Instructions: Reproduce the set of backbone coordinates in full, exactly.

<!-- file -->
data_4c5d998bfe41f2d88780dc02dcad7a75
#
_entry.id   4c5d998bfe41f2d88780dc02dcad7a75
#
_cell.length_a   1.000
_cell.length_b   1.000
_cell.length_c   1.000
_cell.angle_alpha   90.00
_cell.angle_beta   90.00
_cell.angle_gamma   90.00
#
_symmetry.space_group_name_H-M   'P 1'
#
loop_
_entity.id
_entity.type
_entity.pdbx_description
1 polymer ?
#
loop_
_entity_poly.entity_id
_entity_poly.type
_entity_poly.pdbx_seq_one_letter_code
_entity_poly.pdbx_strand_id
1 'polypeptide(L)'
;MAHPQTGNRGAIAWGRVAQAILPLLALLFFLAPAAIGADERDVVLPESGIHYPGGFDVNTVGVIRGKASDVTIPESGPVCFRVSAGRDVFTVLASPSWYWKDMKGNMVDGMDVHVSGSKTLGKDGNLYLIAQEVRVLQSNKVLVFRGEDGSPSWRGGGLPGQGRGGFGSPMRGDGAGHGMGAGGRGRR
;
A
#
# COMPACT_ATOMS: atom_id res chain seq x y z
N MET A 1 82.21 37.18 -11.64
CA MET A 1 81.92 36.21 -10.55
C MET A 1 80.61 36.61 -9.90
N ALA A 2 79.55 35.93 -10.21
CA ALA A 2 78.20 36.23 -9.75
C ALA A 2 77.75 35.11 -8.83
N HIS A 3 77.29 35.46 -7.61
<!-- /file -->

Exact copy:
data_4c5d998bfe41f2d88780dc02dcad7a75
#
_entry.id   4c5d998bfe41f2d88780dc02dcad7a75
#
_cell.length_a   1.000
_cell.length_b   1.000
_cell.length_c   1.000
_cell.angle_alpha   90.00
_cell.angle_beta   90.00
_cell.angle_gamma   90.00
#
_symmetry.space_group_name_H-M   'P 1'
#
loop_
_entity.id
_entity.type
_entity.pdbx_description
1 polymer ?
#
loop_
_entity_poly.entity_id
_entity_poly.type
_entity_poly.pdbx_seq_one_letter_code
_entity_poly.pdbx_strand_id
1 'polypeptide(L)'
;MAHPQTGNRGAIAWGRVAQAILPLLALLFFLAPAAIGADERDVVLPESGIHYPGGFDVNTVGVIRGKASDVTIPESGPVCFRVSAGRDVFTVLASPSWYWKDMKGNMVDGMDVHVSGSKTLGKDGNLYLIAQEVRVLQSNKVLVFRGEDGSPSWRGGGLPGQGRGGFGSPMRGDGAGHGMGAGGRGRR
;
A
#
# COMPACT_ATOMS: atom_id res chain seq x y z
N MET A 1 82.21 37.18 -11.64
CA MET A 1 81.92 36.21 -10.55
C MET A 1 80.61 36.61 -9.90
N ALA A 2 79.55 35.93 -10.21
CA ALA A 2 78.20 36.23 -9.75
C ALA A 2 77.75 35.11 -8.83
N HIS A 3 77.29 35.46 -7.61